Wadler, of course, is not the first in-house lawyer to sue a former employer for whistleblower retaliation. In fact, so many corporate lawyers have brought whistleblower suits that the employment firm Littler Mendelsohn did a whole study just on the cases. According to Littler, the issue of attorney client privilege in lawyers’ wrongful termination suits arises less often than you might think because the American Bar Association’s Model Rules of Professional Conduct allow in-house lawyers to disclose client confidences in order to establish a claim against their former employer. So in states that have adopted the ABA model rule, former in-house lawyers are not ethically barred from breaching client privilege (though, as the Littler study notes, “there is a distinction between the ethical rules and the substantive law regarding use of attorney-client and work-product privileged communications in litigation”).

California, where Bio-Rad is based and where Wadler was employed, has a much stricter restriction on client confidences. California lawyers are barred from breaching client privilege unless the attorney “reasonably believes the disclosure is necessary to prevent a criminal act that the attorney reasonably believes is likely to result in death of, or substantial bodily harm to, an individual.” As Bio-Rad explains in its motion to exclude privileged evidence in the Wadler case, that is a very high bar.

No reported decision, according to Bio-Rad’s lawyers, specifically addresses how to try a case that requires the disclosure of privileged evidence. The leading California Supreme Court decision, 1994’s General Dynamics v. Superior Court of San Bernardino, establishes an in-house lawyer’s right to sue for wrongful termination, but exhorts lawyers and judges to do whatever they can to preserve client confidentiality in the process. The “array of ad hoc measures” the state justices proposed in General Dynamics includes “the use of sealing and protective orders, limited admissibility of evidence, orders restricting the use of testimony in successive proceedings and, where appropriate, in camera proceedings.”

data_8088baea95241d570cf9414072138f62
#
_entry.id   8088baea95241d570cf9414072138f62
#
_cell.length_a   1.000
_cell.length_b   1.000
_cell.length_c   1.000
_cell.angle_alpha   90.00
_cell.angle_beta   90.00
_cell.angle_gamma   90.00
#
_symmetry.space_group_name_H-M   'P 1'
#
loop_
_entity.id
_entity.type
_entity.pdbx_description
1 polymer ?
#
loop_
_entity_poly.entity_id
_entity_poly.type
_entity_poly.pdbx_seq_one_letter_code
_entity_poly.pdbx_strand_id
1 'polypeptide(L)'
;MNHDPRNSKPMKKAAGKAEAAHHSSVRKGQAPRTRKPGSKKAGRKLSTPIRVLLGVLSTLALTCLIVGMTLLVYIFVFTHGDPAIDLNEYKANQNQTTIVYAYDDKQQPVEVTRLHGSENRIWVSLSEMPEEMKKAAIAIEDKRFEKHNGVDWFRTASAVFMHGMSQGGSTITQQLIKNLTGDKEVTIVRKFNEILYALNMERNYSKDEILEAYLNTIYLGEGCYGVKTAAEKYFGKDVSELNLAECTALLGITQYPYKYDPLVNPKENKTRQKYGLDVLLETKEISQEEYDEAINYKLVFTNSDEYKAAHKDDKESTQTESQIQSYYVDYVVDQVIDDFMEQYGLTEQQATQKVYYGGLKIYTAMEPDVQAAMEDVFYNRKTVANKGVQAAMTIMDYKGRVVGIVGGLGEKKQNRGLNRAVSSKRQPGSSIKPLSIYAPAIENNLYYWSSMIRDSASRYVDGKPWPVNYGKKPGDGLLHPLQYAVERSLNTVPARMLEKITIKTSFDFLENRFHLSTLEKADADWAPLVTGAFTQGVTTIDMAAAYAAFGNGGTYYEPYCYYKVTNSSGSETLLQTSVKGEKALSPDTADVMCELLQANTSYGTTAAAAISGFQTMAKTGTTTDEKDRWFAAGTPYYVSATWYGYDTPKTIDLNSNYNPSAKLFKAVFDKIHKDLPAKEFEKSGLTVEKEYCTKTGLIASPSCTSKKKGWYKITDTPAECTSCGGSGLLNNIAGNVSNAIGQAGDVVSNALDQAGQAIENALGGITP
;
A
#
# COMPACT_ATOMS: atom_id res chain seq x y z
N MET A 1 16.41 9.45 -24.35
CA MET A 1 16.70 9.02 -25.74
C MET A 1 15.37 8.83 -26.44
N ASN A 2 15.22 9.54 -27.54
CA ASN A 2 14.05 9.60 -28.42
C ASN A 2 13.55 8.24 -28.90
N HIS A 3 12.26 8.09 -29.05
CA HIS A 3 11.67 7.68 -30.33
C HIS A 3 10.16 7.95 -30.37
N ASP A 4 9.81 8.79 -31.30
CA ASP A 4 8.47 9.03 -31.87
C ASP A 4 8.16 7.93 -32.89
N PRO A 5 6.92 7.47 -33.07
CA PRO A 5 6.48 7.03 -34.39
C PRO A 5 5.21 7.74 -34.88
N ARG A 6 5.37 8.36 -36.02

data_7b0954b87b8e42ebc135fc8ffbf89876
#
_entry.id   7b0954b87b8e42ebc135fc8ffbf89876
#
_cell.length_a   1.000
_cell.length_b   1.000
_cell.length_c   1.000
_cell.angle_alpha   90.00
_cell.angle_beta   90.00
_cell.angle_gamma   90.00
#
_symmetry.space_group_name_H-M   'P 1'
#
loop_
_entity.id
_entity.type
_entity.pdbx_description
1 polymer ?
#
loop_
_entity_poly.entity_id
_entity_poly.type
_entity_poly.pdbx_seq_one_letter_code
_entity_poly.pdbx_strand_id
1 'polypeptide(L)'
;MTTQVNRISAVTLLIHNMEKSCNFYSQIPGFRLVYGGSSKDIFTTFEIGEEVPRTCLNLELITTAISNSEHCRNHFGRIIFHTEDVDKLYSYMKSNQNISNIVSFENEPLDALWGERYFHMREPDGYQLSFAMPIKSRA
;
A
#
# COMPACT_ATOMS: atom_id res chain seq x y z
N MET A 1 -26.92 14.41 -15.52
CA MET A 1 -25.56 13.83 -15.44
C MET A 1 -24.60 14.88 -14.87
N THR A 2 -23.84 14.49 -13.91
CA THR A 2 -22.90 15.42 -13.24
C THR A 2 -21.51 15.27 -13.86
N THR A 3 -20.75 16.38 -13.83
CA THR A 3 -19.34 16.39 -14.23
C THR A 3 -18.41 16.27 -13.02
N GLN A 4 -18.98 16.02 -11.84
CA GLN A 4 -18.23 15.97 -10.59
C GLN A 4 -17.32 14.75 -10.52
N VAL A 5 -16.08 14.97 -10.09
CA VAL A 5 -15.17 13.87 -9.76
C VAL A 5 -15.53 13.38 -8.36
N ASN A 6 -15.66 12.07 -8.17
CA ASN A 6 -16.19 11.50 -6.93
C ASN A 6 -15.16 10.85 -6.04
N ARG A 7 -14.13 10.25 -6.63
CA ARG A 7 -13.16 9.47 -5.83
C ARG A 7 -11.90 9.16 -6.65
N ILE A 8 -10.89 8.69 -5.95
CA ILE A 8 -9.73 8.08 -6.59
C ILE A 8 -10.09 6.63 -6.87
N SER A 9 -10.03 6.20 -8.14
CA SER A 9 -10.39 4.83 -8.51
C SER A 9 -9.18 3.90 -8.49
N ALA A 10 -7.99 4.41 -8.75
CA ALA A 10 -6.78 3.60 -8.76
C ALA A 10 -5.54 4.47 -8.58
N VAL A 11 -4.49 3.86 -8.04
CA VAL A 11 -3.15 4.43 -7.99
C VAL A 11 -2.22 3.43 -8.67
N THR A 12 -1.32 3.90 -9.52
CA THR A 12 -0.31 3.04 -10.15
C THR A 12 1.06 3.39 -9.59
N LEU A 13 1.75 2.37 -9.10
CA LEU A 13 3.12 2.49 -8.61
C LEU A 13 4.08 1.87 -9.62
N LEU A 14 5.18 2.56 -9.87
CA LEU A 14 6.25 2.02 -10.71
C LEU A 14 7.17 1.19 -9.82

Bio-Rad, interestingly, did not ask in its motion for specific information to be excluded nor even for Wadler’s lawyers to specify the confidential materials and testimony they plan to elicit. It’s also interesting that the company waited until discovery in the case is pretty much concluded to assert attorney client privilege. Reading between the lines, the exclusion motion may have been a strategy suggested by Quinn Emanuel, which entered the litigation for Bio-Rad in September. Latham has been representing the company from the beginning of the case. I emailed John Potter of Quinn and Linda Inscoe of Latham but neither got back to me.

I’m guessing that Wadler’s lawyers from Kerr & Wagstaffe will argue that Bio-Rad not only waited too long to claim privilege but also that the company waived privilege by disclosing confidential information in its own filings in this case. Bio-Rad put expert witness reports on the merits of Wadler’s claims into the public record, for instance, when it moved to strike one of its former GC’s experts. Judge Spero may have to decide the extent to which Bio-Rad’s defense has compromised its privilege claim.

Wadler’s response to Bio-Rad’s exclusion motion is due in November.

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As deals boom, Delaware judges are leaving shareholders’ bar in the cold Mon, 24 Oct 2016 21:39:38 +0000 Oct 24 (Reuters) – On Monday, Time Warner filed a disclosure at the Securities and Exchange Commission of its $85 billion merger agreement with AT&T. The SEC filing includes a provision notifying investors that Time Warner amended its bylaws over the weekend to direct all shareholder litigation to Delaware Chancery Court.

That forum selection clause, as such provisions are known, is a very good way to restrict scrutiny of the $85 billion deal by the plaintiffs’ bar. Shareholder lawyers I talked to Monday about the Time Warner deal – and the other just-announced mergers buoying the stock market – seemed almost wistful about how difficult it has become to litigate M&A class actions in Delaware Chancery Court.

You can be sure some investor will file a class action challenging AT&T’s takeover of Time Warner. As Fordham law professor Sean Griffith told me Monday, Time Warner’s decision to reach a deal with AT&T without seeking competing bids is an open invitation for plaintiffs’ lawyers to argue that shareholders aren’t getting a fair price.

But according to three top-notch plaintiffs’ lawyers who talked to me on background, a series of recent decisions from the Delaware Supreme Court and Chancery Court has made it much tougher for investors to police corporate boards and advisers, to block shareholder votes on deals involving a single bidder and to recover damages for disclosure violations if shareholders have voted in favor of a merger. The net effect of this recent precedent, they said, is to encourage shareholders to file M&A class actions in federal court, alleging violations of federal disclosure laws, rather than bringing fiduciary duty suits in Delaware.